* About six years ago, a RAW officer was recalled from Hong Kong for his relationship with a woman, who was believed to be a Chinese spy
* An IB official was forced to retire when his relationship with a woman US consular officer, who was an agent of the CIA, surfaced
Army crush Indian Bank for title
Any glimmer of hope that Indian Bank had of scripting a fairy tale finish was snuffed out emphatically by a well-knit Army XI in the final of the IOB-Syed Ahmed memorial all-India hockey tournament, co-sponsored by Nissan, here on Sunday.
The evening well and truly belonged to the Army XI as they clinched the trophy with a resounding 6-2 triumph over Indian Bank, who ran out of steam towards the end after acquitting themselves well in the first-half.
The odds of Indian Bank causing an upset were rather slim but they gave Army XI more than a scare in the opening few exchanges.
Outside right Sunil Ekka of Army XI, who will look back on this tournament fondly for having made an invaluable contribution to his team’s glittering run, proved to be the difference between the two teams.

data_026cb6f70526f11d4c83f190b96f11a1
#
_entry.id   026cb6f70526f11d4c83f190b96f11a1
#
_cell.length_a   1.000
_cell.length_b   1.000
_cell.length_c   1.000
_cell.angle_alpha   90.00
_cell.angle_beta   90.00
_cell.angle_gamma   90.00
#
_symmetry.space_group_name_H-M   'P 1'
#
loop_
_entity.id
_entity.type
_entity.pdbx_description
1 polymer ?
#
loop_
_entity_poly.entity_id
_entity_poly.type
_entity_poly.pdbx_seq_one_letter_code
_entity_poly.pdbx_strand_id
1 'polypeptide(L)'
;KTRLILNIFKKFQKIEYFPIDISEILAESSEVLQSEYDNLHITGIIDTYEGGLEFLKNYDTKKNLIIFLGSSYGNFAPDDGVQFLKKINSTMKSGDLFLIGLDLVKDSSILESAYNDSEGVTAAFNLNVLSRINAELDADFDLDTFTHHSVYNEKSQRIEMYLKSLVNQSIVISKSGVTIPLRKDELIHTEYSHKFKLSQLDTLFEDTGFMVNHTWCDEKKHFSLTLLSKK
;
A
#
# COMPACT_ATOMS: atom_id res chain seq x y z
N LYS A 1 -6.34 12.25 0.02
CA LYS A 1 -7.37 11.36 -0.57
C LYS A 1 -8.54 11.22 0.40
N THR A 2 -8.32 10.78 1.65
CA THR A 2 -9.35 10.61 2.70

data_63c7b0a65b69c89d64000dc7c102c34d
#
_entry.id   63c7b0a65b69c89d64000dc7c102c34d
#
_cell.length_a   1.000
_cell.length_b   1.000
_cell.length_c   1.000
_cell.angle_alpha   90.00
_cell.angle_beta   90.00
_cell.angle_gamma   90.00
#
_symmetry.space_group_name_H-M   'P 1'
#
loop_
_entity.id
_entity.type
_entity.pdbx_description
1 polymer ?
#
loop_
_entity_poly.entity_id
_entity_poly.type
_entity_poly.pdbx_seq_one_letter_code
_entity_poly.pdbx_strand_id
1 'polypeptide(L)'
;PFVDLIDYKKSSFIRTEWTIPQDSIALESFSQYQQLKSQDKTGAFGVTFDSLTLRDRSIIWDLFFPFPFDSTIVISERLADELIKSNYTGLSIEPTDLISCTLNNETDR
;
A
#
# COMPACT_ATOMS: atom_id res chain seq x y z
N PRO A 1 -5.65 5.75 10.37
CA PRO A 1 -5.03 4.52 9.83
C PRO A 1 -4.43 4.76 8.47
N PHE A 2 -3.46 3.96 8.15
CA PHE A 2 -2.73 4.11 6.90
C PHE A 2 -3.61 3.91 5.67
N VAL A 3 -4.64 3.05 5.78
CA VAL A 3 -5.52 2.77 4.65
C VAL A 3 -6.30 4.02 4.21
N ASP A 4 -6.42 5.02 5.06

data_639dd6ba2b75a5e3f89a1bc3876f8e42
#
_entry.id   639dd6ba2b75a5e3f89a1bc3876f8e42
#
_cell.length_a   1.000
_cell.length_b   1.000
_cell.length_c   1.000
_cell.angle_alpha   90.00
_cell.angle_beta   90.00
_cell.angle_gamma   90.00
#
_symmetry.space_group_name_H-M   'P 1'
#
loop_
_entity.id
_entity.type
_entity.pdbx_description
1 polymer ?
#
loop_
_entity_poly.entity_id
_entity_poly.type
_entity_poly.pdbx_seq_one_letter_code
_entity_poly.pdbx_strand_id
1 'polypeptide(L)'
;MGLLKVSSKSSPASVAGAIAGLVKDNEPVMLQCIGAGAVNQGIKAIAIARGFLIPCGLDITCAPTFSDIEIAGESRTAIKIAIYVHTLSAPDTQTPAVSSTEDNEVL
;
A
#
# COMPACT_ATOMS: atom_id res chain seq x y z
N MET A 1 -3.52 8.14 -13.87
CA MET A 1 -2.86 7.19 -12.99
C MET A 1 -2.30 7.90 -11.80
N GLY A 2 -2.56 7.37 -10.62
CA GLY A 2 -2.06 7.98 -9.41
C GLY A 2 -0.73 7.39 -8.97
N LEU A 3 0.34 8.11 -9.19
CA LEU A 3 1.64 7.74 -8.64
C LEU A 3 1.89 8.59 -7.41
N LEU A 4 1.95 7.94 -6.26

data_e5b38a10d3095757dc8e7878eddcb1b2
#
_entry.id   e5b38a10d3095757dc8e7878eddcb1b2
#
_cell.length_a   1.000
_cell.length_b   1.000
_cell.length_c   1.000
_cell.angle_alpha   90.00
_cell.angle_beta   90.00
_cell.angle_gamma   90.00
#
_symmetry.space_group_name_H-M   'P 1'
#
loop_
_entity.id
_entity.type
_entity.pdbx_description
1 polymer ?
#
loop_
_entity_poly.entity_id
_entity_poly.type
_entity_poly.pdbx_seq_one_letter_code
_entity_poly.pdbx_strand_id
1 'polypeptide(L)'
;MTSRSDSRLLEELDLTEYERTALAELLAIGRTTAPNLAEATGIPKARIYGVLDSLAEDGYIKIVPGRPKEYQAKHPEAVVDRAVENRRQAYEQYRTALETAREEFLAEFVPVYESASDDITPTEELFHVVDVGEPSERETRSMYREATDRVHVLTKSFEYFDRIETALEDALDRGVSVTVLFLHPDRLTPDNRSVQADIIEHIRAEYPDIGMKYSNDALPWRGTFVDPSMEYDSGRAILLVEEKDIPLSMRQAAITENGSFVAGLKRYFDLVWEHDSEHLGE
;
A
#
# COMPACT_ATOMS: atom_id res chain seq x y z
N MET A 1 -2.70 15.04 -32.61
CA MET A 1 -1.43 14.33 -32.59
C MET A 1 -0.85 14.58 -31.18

After being guilty of spurning an easy chance in the fifth minute, Ekka didn’t take long to redeem himself as in the very next minute he put his team ahead from a close range by nudging the ball in. Instead of clearing the ball, the Indian Bank full-backs were caught napping.
Indian Bank would have soon found themselves trailing by another goal had it not been for the superlative effort of their goal-keeper Barani Raja, who showed a good presence of mind by padding away a powerful shot struck by Poovanna in the ninth minute.
Barani Raja was later adjudged man-of-the-match for his consistent performances throughout the tournament.
Thereafter, the bank team captain Phillip Martin took matters into his own hands and combined with Heartlin James to score an absolute peach of a goal in the 10th minute to make it
James made a perceptive pass by dribbling past his two markers and after cutting in from the far left, sent an inch-perfect ball to Martin, who did the rest by wrong-footing the goalkeeper. Army XI very nearly took the lead soon but luck seemed to have deserted them as Reniel Singh’s short corner missed the target by a whisker.
The Bengaluru team were not to be denied of a lead for a long time. Mukesh Lakra put them ahead off a PC in the 18th minute. Indian Bank responded immediately through Deepak, also from a short corner, as the teams entered the break at 2-2.